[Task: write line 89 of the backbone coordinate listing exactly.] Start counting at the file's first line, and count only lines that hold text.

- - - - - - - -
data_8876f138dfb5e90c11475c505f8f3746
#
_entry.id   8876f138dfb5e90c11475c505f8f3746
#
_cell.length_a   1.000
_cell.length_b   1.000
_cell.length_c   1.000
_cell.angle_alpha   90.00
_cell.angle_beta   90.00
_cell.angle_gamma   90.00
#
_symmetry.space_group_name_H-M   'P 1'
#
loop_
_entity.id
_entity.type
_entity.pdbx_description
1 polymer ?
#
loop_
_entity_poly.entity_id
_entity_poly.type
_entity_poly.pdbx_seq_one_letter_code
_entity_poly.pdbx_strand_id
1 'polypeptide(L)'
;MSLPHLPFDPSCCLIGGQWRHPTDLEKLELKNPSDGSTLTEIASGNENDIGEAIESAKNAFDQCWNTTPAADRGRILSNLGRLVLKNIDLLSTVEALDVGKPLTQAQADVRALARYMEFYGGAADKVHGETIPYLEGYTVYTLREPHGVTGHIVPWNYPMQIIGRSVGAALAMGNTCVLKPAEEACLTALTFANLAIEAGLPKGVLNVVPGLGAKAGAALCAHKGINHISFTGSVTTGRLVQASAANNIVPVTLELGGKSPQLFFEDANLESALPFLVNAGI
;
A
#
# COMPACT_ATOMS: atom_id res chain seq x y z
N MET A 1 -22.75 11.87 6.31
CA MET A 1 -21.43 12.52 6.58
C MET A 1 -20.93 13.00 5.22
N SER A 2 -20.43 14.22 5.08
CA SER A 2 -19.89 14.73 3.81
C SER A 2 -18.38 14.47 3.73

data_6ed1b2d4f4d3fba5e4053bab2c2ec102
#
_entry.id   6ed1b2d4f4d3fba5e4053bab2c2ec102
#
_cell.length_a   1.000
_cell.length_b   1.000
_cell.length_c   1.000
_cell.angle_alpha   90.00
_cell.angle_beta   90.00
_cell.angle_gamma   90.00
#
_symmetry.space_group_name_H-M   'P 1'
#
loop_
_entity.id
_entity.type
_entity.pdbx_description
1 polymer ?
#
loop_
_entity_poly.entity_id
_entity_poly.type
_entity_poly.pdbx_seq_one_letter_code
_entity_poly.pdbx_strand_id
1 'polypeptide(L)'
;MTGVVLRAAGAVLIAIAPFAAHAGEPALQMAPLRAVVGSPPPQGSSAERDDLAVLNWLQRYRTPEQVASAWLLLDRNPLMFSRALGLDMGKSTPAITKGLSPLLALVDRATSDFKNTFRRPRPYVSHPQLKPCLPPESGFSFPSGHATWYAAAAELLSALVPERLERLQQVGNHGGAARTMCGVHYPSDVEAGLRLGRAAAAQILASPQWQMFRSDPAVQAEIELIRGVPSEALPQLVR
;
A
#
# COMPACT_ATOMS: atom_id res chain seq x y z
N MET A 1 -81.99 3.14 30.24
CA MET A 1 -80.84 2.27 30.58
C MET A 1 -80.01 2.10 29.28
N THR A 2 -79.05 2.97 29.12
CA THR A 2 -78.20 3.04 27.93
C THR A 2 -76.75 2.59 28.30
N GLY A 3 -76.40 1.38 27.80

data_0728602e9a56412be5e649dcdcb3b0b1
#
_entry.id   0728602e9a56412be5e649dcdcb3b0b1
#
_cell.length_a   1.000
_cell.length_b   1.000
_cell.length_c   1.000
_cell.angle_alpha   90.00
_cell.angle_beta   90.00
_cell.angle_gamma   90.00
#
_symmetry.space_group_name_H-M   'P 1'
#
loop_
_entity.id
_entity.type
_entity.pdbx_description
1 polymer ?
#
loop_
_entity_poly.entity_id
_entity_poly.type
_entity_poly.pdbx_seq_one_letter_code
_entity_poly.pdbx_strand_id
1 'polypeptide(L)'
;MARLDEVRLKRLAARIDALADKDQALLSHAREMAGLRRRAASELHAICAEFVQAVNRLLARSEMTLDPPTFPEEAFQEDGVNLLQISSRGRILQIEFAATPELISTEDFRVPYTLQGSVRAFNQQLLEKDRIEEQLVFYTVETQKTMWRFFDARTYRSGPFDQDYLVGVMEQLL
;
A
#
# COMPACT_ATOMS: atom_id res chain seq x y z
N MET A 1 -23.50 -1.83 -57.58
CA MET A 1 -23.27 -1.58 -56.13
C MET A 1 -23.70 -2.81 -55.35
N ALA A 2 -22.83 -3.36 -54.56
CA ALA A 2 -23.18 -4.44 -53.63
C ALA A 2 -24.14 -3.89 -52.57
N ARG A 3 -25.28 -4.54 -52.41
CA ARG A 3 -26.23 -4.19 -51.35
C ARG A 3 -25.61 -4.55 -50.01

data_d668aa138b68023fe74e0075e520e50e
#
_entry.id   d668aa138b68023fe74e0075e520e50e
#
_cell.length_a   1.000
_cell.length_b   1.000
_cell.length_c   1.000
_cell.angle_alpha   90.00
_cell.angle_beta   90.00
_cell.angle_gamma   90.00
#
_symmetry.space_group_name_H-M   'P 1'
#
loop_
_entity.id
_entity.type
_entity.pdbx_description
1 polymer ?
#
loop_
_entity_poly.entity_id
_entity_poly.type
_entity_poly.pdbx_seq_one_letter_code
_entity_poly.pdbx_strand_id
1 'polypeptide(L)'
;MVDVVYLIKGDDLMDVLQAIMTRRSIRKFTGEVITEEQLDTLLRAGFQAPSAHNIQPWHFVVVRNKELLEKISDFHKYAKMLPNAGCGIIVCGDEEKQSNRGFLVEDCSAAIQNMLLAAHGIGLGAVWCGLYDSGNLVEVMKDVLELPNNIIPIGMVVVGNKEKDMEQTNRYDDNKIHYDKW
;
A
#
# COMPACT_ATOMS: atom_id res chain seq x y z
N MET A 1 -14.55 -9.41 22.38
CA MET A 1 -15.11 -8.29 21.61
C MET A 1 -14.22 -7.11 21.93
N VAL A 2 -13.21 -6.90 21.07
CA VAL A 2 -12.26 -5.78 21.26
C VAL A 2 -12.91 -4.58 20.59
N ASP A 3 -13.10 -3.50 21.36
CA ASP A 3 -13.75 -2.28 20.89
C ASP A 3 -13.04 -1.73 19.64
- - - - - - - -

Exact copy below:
_entity.type